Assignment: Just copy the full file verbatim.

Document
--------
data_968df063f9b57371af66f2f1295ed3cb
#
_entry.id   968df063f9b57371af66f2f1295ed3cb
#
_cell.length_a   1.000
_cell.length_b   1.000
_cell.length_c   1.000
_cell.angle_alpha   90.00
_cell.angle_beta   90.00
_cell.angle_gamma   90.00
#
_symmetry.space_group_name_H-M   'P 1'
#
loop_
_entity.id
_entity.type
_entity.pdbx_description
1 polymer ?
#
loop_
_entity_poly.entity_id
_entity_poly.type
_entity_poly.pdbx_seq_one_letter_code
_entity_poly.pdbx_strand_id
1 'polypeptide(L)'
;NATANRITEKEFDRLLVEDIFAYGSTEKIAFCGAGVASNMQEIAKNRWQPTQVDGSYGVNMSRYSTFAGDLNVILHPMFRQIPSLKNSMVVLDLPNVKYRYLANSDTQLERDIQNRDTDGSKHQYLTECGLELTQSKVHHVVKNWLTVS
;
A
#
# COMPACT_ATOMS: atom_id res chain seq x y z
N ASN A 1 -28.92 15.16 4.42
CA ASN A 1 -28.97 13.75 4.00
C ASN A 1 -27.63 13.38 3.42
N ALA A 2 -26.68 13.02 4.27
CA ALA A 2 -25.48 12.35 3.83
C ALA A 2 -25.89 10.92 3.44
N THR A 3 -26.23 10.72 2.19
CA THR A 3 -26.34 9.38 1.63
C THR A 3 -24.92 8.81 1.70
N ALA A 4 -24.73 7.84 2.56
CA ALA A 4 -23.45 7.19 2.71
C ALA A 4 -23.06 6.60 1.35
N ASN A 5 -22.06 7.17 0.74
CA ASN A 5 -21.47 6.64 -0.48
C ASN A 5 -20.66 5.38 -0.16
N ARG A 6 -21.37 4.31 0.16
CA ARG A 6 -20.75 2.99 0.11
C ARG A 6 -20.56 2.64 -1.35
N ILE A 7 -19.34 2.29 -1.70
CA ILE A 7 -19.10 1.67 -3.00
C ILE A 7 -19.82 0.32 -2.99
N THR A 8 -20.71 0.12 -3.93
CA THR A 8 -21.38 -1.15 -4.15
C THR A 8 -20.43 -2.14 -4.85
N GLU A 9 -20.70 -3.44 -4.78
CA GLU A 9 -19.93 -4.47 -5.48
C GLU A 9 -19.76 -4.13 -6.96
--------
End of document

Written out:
data_968df063f9b57371af66f2f1295ed3cb
#
_entry.id   968df063f9b57371af66f2f1295ed3cb
#
_cell.length_a   1.000
_cell.length_b   1.000
_cell.length_c   1.000
_cell.angle_alpha   90.00
_cell.angle_beta   90.00
_cell.angle_gamma   90.00
#
_symmetry.space_group_name_H-M   'P 1'
#
loop_
_entity.id
_entity.type
_entity.pdbx_description
1 polymer ?
#
loop_
_entity_poly.entity_id
_entity_poly.type
_entity_poly.pdbx_seq_one_letter_code
_entity_poly.pdbx_strand_id
1 'polypeptide(L)'
;NATANRITEKEFDRLLVEDIFAYGSTEKIAFCGAGVASNMQEIAKNRWQPTQVDGSYGVNMSRYSTFAGDLNVILHPMFRQIPSLKNSMVVLDLPNVKYRYLANSDTQLERDIQNRDTDGSKHQYLTECGLELTQSKVHHVVKNWLTVS
;
A
#
# COMPACT_ATOMS: atom_id res chain seq x y z
N ASN A 1 -28.92 15.16 4.42
CA ASN A 1 -28.97 13.75 4.00
C ASN A 1 -27.63 13.38 3.42
N ALA A 2 -26.68 13.02 4.27
CA ALA A 2 -25.48 12.35 3.83
C ALA A 2 -25.89 10.92 3.44
N THR A 3 -26.23 10.72 2.19
CA THR A 3 -26.34 9.38 1.63
C THR A 3 -24.92 8.81 1.70
N ALA A 4 -24.73 7.84 2.56
CA ALA A 4 -23.45 7.19 2.71
C ALA A 4 -23.06 6.60 1.35
N ASN A 5 -22.06 7.17 0.74
CA ASN A 5 -21.47 6.64 -0.48
C ASN A 5 -20.66 5.38 -0.16
N ARG A 6 -21.37 4.31 0.16
CA ARG A 6 -20.75 2.99 0.11
C ARG A 6 -20.56 2.64 -1.35
N ILE A 7 -19.34 2.29 -1.70
CA ILE A 7 -19.10 1.67 -3.00
C ILE A 7 -19.82 0.32 -2.99
N THR A 8 -20.71 0.12 -3.93
CA THR A 8 -21.38 -1.15 -4.15
C THR A 8 -20.43 -2.14 -4.85
N GLU A 9 -20.70 -3.44 -4.78
CA GLU A 9 -19.93 -4.47 -5.48
C GLU A 9 -19.76 -4.13 -6.96